Some voting machines can be hacked or damaged even when not connected to the Internet. But that was true with old mechanical devices as well when crooked operators could reverse the counting mechanism to turn an opponent’s expected 60 percent winning precinct into a 40 percent losing precinct.
Today, professors and students at the Center for Information Technology Policy at Princeton University consistently hack voting machines (they reprogrammed one into a Pac-Man game) to identify security failures. In 2010, to test the District of Columbia’s prototype online voting system students at the University of Michigan infiltrated the program in 36 hours and “elected” HAL-9000 the DC council chairman and caused the University of Michigan fight song to play every time a vote was cast.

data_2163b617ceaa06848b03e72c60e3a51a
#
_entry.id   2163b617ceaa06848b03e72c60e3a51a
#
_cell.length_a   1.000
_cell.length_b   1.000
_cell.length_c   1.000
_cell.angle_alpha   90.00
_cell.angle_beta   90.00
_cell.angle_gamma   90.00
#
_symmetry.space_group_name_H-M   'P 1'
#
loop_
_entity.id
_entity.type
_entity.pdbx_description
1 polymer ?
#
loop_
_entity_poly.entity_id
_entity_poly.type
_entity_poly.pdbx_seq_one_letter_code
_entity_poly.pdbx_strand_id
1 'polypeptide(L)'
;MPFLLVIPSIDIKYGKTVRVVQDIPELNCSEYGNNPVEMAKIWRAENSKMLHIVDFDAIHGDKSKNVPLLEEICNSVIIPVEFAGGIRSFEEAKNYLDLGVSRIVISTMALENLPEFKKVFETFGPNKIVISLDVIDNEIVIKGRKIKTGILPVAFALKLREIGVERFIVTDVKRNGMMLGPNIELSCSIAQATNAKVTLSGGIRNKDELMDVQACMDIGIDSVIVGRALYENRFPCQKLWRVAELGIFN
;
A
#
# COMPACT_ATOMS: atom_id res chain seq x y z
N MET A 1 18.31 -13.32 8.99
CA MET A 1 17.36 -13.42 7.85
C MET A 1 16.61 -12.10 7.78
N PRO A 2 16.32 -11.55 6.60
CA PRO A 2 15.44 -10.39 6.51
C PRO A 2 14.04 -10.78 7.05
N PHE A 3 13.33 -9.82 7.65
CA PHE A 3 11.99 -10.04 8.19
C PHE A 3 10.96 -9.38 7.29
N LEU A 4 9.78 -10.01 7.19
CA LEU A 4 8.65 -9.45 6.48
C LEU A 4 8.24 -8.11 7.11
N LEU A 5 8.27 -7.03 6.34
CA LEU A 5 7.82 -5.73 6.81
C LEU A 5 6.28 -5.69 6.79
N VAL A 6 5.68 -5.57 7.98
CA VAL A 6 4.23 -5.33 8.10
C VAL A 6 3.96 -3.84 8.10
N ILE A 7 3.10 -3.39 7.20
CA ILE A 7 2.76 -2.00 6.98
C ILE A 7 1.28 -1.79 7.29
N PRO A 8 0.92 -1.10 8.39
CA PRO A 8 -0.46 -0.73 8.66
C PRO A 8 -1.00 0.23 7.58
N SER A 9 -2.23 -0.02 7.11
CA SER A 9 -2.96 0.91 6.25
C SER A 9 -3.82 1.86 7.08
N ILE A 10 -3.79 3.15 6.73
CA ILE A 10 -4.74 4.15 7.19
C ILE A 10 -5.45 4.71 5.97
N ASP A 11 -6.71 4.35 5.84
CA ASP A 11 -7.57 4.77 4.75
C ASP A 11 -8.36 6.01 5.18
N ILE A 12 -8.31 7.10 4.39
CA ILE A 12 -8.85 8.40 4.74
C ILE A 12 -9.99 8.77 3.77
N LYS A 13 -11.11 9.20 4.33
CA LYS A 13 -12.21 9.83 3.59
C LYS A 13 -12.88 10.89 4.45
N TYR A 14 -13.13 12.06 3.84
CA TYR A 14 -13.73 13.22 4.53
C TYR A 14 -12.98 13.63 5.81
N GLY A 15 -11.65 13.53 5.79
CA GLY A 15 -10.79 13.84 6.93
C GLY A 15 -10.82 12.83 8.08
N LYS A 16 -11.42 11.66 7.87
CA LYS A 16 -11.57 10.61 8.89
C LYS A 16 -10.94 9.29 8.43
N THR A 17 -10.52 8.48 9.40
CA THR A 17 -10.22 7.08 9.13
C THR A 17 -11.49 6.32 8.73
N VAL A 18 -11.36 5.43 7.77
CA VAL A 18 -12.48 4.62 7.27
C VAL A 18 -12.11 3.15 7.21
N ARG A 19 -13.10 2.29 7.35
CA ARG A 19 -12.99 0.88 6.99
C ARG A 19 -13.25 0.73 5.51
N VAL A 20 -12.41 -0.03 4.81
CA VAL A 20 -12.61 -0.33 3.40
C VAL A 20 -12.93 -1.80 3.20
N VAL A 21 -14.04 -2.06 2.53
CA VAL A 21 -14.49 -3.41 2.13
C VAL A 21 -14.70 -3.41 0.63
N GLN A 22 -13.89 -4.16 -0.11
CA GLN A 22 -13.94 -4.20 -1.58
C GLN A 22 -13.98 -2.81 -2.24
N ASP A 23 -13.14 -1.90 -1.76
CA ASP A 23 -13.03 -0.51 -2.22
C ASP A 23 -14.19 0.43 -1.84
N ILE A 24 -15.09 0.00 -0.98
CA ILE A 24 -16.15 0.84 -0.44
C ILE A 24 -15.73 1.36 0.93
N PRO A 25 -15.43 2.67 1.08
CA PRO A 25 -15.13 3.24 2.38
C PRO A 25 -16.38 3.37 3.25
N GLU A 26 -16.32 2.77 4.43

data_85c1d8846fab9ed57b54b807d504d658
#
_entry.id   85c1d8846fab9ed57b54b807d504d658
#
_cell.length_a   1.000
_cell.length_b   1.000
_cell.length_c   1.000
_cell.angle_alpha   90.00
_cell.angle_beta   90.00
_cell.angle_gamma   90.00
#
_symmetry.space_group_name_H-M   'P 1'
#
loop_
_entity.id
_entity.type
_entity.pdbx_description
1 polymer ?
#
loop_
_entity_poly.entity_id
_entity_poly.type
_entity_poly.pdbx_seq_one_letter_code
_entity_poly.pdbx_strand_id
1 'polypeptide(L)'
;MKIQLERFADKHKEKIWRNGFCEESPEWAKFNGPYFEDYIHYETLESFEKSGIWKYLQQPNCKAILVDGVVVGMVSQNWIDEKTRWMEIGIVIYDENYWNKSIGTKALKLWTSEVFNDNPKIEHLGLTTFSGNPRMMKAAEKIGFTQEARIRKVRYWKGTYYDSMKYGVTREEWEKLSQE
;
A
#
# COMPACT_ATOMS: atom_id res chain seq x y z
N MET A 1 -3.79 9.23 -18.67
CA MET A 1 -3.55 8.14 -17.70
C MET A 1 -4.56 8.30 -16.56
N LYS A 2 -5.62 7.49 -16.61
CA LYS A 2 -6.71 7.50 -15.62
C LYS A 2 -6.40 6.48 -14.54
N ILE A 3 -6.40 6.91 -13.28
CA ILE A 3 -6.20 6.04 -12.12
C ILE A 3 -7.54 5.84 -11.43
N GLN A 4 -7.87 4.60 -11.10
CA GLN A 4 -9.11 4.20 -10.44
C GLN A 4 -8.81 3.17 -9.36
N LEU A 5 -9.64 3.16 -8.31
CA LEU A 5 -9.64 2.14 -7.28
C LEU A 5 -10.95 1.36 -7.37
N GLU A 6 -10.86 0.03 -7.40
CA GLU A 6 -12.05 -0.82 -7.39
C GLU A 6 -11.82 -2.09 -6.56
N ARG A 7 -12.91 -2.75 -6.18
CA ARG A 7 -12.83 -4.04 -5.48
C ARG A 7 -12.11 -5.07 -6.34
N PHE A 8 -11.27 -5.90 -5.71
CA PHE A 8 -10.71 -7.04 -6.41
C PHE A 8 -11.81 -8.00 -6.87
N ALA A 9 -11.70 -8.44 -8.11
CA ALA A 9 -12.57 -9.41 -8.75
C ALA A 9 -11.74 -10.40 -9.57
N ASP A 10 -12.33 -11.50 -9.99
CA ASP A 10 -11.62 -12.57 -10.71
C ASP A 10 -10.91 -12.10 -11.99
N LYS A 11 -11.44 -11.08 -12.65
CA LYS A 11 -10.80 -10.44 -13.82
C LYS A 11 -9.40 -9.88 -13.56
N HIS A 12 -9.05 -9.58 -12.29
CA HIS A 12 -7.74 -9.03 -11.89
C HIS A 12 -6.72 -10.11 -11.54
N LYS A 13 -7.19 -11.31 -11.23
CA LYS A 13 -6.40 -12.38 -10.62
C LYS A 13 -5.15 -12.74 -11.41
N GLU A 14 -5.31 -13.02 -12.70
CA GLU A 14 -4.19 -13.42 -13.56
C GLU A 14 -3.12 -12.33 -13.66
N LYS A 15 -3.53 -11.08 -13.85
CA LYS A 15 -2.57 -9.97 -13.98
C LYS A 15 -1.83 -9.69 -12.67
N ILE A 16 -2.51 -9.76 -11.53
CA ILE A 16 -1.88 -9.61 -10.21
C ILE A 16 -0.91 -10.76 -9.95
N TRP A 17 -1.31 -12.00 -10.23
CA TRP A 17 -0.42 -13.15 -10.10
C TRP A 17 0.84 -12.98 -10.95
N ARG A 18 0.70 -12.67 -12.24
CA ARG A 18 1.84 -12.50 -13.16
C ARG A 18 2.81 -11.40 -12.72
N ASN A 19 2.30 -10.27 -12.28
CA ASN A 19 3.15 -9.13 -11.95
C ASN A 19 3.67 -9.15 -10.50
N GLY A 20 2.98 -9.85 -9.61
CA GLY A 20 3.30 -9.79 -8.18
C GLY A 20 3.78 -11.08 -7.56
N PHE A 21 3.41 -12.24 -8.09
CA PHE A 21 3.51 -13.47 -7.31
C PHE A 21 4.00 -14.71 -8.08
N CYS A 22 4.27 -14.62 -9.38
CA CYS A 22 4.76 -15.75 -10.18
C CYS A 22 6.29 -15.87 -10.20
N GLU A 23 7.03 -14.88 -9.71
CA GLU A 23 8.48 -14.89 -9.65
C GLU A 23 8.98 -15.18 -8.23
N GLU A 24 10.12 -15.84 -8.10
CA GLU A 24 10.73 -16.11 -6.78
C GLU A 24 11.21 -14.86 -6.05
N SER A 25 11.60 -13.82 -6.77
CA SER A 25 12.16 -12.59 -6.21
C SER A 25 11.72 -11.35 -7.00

No election is perfect; the goal for every election is to be fair. There are elections riddled with errors or fraud that necessitate new or partially redone elections. So election officials must remain vigilant to protect the security of our votes and ensure elections laws and procedures are followed. Campaigns must be organized to identify anomalies in election results whether intentional or accidental. But when either Trump or Clinton wins, I’m doubtful the loser will have a legitimate argument that the outcome was rigged or that the Russians did it. And for those afraid the other side might cheat, my advice is to try to win by more votes than they can steal.